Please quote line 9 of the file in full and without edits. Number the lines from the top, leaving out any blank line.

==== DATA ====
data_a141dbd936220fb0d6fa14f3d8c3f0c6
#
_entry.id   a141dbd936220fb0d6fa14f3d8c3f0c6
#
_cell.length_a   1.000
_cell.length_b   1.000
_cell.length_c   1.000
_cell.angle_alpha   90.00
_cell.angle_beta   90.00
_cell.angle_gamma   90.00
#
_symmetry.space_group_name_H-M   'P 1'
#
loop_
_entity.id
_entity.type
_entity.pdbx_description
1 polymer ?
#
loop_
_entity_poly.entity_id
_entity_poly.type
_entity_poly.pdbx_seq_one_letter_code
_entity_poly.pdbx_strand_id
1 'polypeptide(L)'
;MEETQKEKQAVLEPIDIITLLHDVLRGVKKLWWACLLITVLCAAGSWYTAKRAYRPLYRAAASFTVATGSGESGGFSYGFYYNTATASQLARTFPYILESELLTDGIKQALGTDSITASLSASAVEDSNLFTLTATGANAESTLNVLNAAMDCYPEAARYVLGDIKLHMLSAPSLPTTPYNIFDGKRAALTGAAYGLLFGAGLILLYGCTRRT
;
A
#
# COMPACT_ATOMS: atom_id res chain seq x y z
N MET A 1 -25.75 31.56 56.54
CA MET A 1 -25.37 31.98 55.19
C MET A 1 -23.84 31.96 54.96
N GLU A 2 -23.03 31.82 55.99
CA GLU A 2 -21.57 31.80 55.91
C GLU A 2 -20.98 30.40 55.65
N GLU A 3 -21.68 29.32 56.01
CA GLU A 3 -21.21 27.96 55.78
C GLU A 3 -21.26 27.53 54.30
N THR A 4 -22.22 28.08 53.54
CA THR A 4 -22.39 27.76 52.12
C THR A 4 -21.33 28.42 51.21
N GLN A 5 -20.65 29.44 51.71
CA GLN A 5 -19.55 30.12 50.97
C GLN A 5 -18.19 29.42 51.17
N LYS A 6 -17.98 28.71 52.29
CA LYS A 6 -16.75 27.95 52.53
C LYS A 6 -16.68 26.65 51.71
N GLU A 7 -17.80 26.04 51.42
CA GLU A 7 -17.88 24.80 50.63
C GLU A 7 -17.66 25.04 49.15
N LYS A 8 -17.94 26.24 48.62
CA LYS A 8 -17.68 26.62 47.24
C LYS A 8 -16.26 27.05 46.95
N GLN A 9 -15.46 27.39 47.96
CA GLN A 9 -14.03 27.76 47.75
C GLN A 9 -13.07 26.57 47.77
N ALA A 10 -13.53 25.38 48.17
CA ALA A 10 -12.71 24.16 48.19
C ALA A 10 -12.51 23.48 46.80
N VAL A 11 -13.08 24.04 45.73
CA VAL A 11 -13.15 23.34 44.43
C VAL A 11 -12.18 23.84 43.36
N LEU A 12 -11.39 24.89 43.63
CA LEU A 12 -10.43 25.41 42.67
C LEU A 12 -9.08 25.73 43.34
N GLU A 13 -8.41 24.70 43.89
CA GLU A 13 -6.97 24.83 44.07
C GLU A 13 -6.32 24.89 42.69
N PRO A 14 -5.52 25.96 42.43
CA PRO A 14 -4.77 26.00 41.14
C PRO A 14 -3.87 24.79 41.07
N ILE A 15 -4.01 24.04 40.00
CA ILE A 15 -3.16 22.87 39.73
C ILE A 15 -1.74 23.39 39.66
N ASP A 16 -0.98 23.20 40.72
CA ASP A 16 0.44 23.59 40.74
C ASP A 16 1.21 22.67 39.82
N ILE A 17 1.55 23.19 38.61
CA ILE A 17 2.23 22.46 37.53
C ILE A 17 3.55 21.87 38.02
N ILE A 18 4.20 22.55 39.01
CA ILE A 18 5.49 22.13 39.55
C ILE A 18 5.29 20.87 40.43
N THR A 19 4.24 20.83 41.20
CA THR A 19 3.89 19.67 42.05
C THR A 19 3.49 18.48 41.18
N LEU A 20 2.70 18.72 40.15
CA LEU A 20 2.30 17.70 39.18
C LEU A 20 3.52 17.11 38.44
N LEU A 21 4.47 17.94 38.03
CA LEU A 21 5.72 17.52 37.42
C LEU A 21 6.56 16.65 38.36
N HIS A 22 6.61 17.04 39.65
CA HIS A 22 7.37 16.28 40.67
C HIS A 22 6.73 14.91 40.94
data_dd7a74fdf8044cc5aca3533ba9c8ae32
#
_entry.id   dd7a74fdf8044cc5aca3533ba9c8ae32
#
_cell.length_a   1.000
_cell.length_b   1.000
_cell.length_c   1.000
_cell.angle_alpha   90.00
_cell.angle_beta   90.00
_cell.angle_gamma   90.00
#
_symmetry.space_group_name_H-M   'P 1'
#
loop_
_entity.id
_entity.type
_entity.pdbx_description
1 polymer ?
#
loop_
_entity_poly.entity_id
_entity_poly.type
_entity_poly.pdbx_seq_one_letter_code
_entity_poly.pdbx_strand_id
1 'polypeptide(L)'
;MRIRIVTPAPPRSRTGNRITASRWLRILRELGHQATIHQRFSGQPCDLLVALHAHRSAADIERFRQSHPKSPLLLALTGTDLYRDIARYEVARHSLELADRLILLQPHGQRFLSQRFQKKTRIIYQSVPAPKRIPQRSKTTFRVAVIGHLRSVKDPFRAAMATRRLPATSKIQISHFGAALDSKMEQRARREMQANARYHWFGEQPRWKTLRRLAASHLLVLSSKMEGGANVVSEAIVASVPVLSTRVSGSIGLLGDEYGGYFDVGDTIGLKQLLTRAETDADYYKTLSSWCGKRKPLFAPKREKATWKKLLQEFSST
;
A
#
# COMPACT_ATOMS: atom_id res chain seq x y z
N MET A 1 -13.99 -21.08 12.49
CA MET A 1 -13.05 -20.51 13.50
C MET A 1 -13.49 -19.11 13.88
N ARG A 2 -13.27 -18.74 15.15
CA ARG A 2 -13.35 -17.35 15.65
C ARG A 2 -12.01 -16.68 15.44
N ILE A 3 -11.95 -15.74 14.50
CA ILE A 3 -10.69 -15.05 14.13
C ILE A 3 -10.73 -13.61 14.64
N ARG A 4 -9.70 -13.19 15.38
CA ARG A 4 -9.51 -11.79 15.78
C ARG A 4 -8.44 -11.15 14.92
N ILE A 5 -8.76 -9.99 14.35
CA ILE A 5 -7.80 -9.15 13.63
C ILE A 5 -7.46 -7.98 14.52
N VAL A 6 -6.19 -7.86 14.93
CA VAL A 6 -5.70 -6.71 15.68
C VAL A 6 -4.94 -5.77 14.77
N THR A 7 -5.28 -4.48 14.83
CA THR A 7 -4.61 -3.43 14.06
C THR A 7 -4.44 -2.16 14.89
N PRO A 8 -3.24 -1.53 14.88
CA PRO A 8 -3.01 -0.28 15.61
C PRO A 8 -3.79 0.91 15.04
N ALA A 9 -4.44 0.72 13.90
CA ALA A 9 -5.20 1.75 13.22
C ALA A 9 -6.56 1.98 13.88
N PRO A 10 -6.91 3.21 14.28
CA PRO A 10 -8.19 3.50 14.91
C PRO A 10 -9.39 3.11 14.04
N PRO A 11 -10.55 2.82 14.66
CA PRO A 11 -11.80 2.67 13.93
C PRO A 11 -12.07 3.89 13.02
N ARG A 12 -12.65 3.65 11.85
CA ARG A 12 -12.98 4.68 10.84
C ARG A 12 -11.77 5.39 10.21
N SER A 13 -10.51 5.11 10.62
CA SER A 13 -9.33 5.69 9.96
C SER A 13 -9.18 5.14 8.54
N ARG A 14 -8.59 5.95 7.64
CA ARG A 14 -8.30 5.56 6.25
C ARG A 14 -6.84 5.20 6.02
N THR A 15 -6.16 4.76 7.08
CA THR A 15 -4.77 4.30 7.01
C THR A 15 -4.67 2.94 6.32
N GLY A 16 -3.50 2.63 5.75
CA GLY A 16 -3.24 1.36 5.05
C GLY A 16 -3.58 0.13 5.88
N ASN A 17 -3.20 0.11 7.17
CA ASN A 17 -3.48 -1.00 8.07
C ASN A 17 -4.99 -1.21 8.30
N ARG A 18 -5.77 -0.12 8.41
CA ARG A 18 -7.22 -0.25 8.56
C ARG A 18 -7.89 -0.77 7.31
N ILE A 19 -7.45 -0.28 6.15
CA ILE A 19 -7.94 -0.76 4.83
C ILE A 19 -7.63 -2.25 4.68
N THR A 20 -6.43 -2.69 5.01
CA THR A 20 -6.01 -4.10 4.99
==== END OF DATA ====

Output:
_cell.angle_beta   90.00